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Fig 2. Evaluating the specificity of the mPlex-Flu assay by specific rHA protein pre-adsorption.

(a) One human serum diluted to the upper limitation of quantitation (ULOQ) range of mPlex-Flu assay, was pre-adsorbed with rHA of A/California/07/2009 (A/Cal09), A/Perth/16/2009 (A/Perth09), A/Victoria/210/2009 (A/Vic09), A/Victoria/361/2011 (A/Vic11), B/Brisbane/60/2008 (B/Bri08), B/Wisconsin/1/2010 (B/Wis10) rHA proteins or the 2012 TIV. Each pre-adsorbed sera sample was directly compared to data generated using the mPLEX-Flu assay on the same sera sample prior to pre-adsorption. As expected, the maximum binding was observed with the un-absorbed serum. (b) Influenza virus specific ferret antisera pre-adsorbed with homologous rHA, and assayed using an 11 rHA-coupled mPlex-Flu bead set. Sera before or after pre-adsorption with rHAs homologous to the 11 bead sets were compared using the mPLEX-Flu assay. As with the human sera, the largest binding was seen with non-absorbed sera. Ferret sera designations: anti- A/California/07/2009 (FR-359), anti-A/Perth/16/2009 (FR-446) A/Victoria/210/2009 (FR-646), B/Brisbane/60/2008 (FR-392), B/Wisconsin/1/2010 (FR-810), anti- B/Massachusetts/2/2012 (FR-1265). Error bars represent the mean ± SD of % of maximum MFI performed in triplicate.

https://doi.org/10.1371/journal.pone.0129858.g002

We next examined HSI by pre-adsorption of the reference serum with influenza B rHA. Pre-adsorption of the human reference serum with B/Brisbane/60/2008 rHA inhibited serum reactivity by 97% to homologous (Victoria lineage influenza B) viral HA, and 82% to the B/Wisconsin/1/2010 strain (Yamagata lineage influenza B, indicating heterosubtypic reactivity), while only 40% inhibition of serum reactivity to the A strain subtypes was observed. Similarly, analysis of the B/Wisconsin/1/2010 (Yamagata Lineage) rHA pre-adsorbed sera demonstrates that homologous HA reactivity was >80% inhibited, while B/Brisbane/60/2008 (Victoria lineage influenza B) heterosubtypic reactivity was >60% inhibited. In contrast, there was only 20% inhibition of the H1 and H3 A strain HA reactivity. These data suggest that the mPlex-Flu assay has remarkable specificity, permitting assessment of heterosubtypic anti-influenza antibodies and distinguishing between the major H1, H3, and B subtypes. In addition, this assay can be used to assess antigenic differences within the major subtypes that are concordant with results of protein sequence analysis.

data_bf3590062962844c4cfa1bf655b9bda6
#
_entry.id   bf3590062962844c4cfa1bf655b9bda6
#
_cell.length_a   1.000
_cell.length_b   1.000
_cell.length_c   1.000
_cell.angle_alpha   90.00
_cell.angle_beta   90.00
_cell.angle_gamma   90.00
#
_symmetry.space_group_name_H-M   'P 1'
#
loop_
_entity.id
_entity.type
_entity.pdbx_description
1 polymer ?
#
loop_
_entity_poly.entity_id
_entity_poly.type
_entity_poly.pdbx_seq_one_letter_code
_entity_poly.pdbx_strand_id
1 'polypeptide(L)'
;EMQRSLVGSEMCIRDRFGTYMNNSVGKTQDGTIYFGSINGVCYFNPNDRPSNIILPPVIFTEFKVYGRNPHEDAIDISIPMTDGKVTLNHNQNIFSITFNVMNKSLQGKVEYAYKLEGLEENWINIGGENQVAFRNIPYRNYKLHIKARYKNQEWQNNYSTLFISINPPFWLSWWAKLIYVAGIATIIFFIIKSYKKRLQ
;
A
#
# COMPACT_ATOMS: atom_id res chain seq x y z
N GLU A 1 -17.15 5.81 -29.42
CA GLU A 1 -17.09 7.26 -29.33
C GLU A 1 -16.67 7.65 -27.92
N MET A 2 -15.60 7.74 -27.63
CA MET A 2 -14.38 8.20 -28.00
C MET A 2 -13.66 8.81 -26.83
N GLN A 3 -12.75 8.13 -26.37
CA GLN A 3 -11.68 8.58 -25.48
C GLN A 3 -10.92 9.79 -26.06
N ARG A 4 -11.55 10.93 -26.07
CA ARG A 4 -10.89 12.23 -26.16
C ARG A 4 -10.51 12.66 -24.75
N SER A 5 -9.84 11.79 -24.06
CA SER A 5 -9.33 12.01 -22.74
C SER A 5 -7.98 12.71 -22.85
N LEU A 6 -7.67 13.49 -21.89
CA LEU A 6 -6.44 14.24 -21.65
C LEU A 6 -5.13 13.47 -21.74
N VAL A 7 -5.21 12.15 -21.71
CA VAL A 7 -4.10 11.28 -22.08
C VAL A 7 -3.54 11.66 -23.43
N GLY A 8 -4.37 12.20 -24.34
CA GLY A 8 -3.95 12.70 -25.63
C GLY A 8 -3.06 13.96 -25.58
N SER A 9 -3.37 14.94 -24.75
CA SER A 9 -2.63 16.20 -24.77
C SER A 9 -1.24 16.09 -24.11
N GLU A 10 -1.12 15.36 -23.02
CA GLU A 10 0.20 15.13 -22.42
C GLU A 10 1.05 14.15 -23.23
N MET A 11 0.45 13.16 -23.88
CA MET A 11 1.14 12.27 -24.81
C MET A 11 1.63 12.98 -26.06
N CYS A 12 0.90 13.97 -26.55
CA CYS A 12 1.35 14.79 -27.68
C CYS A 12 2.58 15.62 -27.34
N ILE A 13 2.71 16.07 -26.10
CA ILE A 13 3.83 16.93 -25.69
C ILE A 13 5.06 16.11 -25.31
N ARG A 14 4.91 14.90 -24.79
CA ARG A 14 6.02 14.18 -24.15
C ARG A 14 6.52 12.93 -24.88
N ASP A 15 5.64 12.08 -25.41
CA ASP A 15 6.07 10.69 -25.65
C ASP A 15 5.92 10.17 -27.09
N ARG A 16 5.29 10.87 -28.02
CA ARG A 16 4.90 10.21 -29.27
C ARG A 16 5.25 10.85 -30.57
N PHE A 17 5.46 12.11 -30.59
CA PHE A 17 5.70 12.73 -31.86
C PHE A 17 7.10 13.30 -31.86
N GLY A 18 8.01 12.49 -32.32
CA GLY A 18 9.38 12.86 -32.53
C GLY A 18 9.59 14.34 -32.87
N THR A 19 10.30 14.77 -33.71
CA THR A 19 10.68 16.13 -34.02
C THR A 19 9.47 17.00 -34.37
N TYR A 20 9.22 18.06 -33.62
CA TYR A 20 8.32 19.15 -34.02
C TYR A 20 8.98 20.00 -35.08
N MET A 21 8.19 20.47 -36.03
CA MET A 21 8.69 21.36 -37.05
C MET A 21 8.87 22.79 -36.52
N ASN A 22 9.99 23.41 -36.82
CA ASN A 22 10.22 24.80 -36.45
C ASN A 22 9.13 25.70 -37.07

The specificity of the mPlex-Flu assay also was cross-verified using single strain-specific, polyclonal, post-influenza vaccine ferret antisera pre-adsorbed with a panel of influenza strain specific recombinant HAs, including A/California/07/09, A/Perth/16/09, A/Victoria/210/09, B/Brisbane//60/08, B/Wisconsin/1/10, and B/Massachusetts/1/12. The pre-adsorbed ferret anti-sera was then studied with the mPlex-Flu assay using 11 strain-specific rHA coupled bead sets, which included the 8 rHAs described above, as well as two vaccine strains from the 2013 and 2014 TIV formulations, B/Massachusetts/2/2012 (reassortant strain X-51B), and A/Texas/50/2012 (reassortant strain X-223A, as well as A/South Carolina/1918). As shown in Fig 2b, ferret anti-A/California/07/09 (FR-359) serum pre-adsorbed with the homologous rHA A/Cal09 protein, decreased homologous reactivity by 80%, without significantly affecting H1 A/South Carolina/1/1918 reactivity, or antibody reactivity to H3 influenza A and B strain rHA. In addition, two of the anti-H3 ferret antisera generated by infection with anti-A/Perth/16/2009 (FR-446) and anti-A/Victoria/210/09 (FR-646), pre-adsorbed with specific homologous rHA protein resulted in a decrease in reactivity of the 6 tested H3 rHA-coupled beads by 60–95%. Similarly, the pre-adsorption of anti-Brisbane/60/2008 (FR-392), B/Wisconsin/01/2010 (FR-810), B/Massachusetts/2/2012 (FR-1265) ferret sera with homologous rHA proteins decreased serum antibody reactivity to B strain HA by 55%-92%.